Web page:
Georgia Tech 80,

Virginia 60

-- Not much separates Virginia's and Georgia Tech's men's basketball teams -- the deciding factor between the two is the site of the game. Both are unbeaten at home. Both are helpless on the road.

That trend continued today at Georgia Tech's Alexander Memorial Coliseum, where the Cavaliers allowed an early lead to slip away and fell to 1-6 on the road.

The Yellow Jackets, who improved to 10-0 at home, thumped their second consecutive ACC foe here with an 80-60 victory before 8,850.

As Virginia continues to battle its road demons -- it suffered its ninth straight ACC road loss -- an NCAA tournament berth begins to look more elusive. The Cavaliers (12-7, 3-4) dropped into sixth place in the conference entering Thursday's road game at No. 10 Maryland, the conference leader at 6-1.

Virginia turned over the ball 19 times -- 12 in the first half -- leading to 25 points by Georgia Tech.

"I thought the story of the game, from my perspective, was our turnovers," Virginia Coach Pete Gillen said. "We had a brief lead at 16-12 in the first half, then bing-bam-boom, turnovers and the roof caved in."

Georgia Tech's young team (11-7, 4-3), which is 0-6 on the road, won for the sixth time in eight games and for the second time in a row coming off Wednesday's 88-68 home victory over North Carolina.

Germantown's Marvin Lewis scored a game-high 25 points, making 5 of 10 three-pointers for Georgia Tech, and much heralded 6-foot-10 freshman Chris Bosh scored 22 points, making 9 of 15 shots.

The Yellow Jackets seemed to feed off the crowd, which grew louder as the game progressed.

Meantime, Virginia often looked passive and was never closer than 10 points in the second half.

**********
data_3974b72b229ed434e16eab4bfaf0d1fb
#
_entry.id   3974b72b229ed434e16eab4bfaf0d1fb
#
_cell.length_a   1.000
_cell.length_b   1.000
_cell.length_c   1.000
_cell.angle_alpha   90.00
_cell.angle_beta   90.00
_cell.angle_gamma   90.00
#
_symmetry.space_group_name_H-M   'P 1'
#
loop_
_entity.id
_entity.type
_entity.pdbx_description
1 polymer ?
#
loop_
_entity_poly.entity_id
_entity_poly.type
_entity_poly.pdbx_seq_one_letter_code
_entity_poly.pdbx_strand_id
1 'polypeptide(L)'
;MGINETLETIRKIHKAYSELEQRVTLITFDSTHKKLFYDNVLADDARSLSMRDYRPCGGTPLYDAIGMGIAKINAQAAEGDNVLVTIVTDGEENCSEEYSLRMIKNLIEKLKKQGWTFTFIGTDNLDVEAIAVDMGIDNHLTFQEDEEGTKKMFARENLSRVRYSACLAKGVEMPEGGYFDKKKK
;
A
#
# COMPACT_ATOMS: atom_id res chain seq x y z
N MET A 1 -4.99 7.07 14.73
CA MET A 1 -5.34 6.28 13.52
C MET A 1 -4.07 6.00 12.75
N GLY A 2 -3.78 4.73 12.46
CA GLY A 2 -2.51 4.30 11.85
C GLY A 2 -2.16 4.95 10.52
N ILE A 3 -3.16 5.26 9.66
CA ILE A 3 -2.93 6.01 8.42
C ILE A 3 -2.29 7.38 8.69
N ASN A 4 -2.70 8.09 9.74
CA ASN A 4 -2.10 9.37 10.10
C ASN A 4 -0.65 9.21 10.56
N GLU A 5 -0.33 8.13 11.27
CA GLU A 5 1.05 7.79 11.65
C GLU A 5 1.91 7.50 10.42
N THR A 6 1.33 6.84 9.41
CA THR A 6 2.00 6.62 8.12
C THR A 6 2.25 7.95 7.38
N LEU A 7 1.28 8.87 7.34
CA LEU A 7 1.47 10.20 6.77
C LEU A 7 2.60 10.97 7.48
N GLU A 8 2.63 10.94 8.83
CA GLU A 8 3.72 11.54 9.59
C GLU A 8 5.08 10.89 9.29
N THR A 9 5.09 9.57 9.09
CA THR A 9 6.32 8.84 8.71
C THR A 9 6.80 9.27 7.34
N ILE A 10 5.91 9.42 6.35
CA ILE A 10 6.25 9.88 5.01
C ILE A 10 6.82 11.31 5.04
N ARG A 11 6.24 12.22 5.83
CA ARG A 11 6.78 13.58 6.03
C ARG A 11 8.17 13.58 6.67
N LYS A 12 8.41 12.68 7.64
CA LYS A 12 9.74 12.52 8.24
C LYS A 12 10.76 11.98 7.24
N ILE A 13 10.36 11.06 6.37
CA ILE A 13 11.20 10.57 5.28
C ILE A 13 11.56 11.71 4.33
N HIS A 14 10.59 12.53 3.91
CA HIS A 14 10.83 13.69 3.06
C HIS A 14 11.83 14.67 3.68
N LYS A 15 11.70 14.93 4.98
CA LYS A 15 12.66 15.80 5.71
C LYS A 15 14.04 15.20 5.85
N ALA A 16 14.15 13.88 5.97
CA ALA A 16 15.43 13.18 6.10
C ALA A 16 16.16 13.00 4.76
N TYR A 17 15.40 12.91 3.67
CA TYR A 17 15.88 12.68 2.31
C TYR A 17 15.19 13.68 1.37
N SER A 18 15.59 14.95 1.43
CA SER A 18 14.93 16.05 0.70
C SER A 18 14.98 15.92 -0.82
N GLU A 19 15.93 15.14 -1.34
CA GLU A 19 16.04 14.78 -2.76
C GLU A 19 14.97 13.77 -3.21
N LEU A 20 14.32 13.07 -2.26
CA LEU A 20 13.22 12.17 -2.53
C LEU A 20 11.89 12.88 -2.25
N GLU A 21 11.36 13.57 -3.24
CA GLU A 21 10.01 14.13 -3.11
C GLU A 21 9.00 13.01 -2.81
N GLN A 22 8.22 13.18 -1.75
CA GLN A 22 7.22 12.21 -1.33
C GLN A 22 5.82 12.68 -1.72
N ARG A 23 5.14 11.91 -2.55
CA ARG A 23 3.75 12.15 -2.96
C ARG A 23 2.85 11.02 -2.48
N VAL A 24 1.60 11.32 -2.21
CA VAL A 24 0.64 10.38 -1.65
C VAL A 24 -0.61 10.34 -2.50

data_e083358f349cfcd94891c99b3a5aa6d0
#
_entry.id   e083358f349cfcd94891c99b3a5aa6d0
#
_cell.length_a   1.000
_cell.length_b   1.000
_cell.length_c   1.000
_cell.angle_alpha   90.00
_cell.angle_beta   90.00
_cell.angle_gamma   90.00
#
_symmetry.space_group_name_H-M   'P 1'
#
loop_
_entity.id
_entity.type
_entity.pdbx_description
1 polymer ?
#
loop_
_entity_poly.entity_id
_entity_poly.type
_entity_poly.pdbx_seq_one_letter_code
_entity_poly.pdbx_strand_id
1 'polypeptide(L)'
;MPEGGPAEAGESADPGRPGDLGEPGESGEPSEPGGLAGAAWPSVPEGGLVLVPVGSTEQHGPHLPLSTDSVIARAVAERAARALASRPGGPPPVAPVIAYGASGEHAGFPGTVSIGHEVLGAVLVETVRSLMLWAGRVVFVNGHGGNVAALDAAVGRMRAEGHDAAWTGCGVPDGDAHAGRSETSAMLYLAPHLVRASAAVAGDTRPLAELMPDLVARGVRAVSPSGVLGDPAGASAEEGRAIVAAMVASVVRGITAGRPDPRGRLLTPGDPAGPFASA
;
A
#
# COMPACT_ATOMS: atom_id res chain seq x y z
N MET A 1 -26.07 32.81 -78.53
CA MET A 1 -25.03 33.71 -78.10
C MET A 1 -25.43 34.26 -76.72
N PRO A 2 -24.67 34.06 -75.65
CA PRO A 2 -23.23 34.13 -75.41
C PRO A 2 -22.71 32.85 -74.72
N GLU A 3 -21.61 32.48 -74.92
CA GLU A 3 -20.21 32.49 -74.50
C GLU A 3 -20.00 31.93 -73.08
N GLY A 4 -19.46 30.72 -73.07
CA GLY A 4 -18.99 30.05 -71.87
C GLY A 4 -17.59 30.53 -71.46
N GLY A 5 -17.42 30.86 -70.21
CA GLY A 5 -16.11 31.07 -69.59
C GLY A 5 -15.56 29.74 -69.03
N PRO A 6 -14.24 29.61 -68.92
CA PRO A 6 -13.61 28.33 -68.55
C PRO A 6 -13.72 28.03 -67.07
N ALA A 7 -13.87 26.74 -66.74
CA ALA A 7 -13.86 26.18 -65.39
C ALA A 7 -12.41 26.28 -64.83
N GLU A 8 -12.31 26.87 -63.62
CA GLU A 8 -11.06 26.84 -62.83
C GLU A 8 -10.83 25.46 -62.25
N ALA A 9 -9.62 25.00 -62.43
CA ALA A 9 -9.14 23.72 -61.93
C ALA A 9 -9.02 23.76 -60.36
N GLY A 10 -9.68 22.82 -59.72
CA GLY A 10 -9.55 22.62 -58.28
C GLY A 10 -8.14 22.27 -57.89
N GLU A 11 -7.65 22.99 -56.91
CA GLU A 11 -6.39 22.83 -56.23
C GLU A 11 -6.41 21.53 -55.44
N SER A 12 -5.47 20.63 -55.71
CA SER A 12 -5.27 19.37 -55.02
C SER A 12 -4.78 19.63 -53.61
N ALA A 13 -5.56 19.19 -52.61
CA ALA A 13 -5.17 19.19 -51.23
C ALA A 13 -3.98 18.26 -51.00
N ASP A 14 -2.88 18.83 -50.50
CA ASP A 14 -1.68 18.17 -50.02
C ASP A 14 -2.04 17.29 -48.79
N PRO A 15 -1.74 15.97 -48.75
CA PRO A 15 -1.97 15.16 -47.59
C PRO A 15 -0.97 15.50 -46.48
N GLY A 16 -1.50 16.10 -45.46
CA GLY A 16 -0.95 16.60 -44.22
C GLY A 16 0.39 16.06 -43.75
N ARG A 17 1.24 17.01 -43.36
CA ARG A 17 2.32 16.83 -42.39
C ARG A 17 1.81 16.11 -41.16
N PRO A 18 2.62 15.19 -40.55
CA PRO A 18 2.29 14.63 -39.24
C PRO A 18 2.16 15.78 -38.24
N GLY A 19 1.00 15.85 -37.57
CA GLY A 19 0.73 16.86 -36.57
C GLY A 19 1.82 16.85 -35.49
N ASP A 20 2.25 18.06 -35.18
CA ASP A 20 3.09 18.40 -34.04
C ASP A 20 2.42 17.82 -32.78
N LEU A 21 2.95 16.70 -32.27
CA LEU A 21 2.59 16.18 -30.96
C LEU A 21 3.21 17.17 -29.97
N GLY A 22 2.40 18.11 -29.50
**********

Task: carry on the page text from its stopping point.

Frustration boiled over in the final minute as Virginia's Nick Vander Laan received a technical foul for shoving a Georgia Tech player.

Virginia also was hurt by a sub-par night by senior forward Travis Watson. Watson, who has averaged 16.2 points in conference games, netted four on 2-of-8 shooting, but had 11 rebounds.

Gillen mentioned the size and athleticism of the Yellow Jackets' interior defenders, 7-1 Luke Schenscher and Bosh. But Watson said he is used to that kind of competition in the ACC.

"A lot of times, I didn't touch the ball," Watson said. "When I did, I got double-teamed and I'd pass it. I was trying to be a decoy for other players."

Virginia built an early 14-7 lead, then seemingly forgot how to score. After Watson made his first basket with 11 minutes 29 seconds left in the half to put Virginia ahead, 16-12, the Cavaliers failed to make a field goal until Derrick Byars pulled them back within five with 4:10 left before halftime. Byars collided with Geogia Tech's B.J. Elder late in the game and ended the game with his shoulder iced. Gillen said he "popped it out, but it popped back in."

Trying not to make excuses, Gillen cited Virginia's youth as a factor in its poor road record and pointed out that its other losses have been more competitive than this season-worst effort.

"Somebody told me a stat before the game -- this is a stat, not an excuse -- that the top six teams in the ACC were 19-0 at home coming into this game," he said. "Now they're 20-0."

Jarrett Jack, left, drives around Virginia's Keith Jenifer in first half to help Georgia Tech improve to 10-0 at home.